Poverty and food waste
Almost every day on the main tv channels we witness programmes devoted to our indulgence in food. Whether it’s a competition or an exhibition there’s always one to see. The sheer level of consumption is mind blowing. Add to that the saturation levels of advertising by supermarkets and the huge growth of cookery books and magazines in shops and online. All of which contributes to us not only buying more and more ( and fuelling the obesity debate ) but leaving Western , industrial countries with a mountain of uneaten waste. In the UK millions of people live below the poverty line with the cost to their health incalculable and the cost to the country spiralling upwards all the time. Last year we produced 300,000 to 400,000 tonnes of waste food, which is the equivalent to the weight of 33,000 London buses and only 2% was redistributed to charities.
FareShare -www.fareshare.org.uk/ –whose work includes distributing surplus food to over 1200 charities every day. Their statistics are not only frightening but obcene.
• 5.8 million people in the UK live in ‘deep poverty’, making it hard for them to afford every day essentials, including food.
• At the same time, 3.9 million tonnes of food is wasted every year by the food and drink industry. If just 1% of that food was fit-for-purpose and redistributed to FareShare, we would be able to provide food for 70 million meals.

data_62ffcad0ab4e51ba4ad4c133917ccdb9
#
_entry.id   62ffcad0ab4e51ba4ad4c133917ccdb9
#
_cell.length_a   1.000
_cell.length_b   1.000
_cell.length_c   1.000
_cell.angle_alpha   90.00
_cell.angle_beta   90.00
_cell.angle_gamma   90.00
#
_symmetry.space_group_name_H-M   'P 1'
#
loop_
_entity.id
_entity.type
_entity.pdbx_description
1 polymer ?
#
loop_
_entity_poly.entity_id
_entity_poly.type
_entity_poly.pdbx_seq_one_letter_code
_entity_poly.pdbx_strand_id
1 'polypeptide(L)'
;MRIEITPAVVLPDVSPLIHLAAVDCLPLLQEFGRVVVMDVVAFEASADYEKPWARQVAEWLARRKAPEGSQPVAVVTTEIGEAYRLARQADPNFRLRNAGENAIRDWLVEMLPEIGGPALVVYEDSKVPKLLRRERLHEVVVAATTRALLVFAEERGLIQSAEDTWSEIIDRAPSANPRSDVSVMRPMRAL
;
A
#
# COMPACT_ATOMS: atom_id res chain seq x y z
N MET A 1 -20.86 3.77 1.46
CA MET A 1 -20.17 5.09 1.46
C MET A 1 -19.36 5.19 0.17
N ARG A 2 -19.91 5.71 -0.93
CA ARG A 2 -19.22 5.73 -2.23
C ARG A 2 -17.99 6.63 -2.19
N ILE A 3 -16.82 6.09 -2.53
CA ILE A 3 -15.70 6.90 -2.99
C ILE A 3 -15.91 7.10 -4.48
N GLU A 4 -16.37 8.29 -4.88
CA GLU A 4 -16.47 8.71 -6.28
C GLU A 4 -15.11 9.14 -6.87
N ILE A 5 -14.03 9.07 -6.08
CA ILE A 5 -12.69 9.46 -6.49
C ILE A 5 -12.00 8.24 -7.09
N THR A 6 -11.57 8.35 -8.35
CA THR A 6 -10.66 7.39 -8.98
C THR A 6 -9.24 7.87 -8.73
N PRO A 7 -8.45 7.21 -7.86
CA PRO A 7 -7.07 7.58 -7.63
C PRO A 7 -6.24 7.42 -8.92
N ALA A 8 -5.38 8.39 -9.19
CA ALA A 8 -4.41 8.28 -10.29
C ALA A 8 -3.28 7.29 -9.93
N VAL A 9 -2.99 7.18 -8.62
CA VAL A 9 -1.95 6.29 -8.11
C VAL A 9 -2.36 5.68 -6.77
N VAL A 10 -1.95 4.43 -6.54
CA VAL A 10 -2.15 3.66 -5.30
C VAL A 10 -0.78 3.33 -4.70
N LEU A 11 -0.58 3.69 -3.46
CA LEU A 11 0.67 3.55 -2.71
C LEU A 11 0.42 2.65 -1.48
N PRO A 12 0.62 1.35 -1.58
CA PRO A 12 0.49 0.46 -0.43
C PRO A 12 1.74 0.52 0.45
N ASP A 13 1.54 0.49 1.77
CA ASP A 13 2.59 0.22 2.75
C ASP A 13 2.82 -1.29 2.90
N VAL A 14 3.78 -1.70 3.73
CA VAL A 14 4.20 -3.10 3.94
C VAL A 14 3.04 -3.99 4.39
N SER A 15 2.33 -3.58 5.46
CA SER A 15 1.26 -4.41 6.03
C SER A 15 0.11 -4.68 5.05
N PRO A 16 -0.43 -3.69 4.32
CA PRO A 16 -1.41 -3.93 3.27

Where it gets more complicated is that the government is spending millions in the construction and operation of anaerobic digestion plants to convert food waste into biogas. About 100,000 tonnes a year is converted in this way and the subsidies available make it more lucrative for the food companies to sell it to create green energy than feed the hungry. Obviously alternative energy sources are desirable and are high up most governments’ agendas as the world’s stock of fuels deteriorates but there is more than enough room for energy creation and combatting hunger. Surely it’s not beyond our ability to create more of a balance. As we sit and indulge ourselves in the glory of food and then add to the massive surplus we leave, just remember that the throwaway society we create also involves throwing away chances to improve the quality of many people’s lives which will cost us so much more in years to come. That’s the real waste.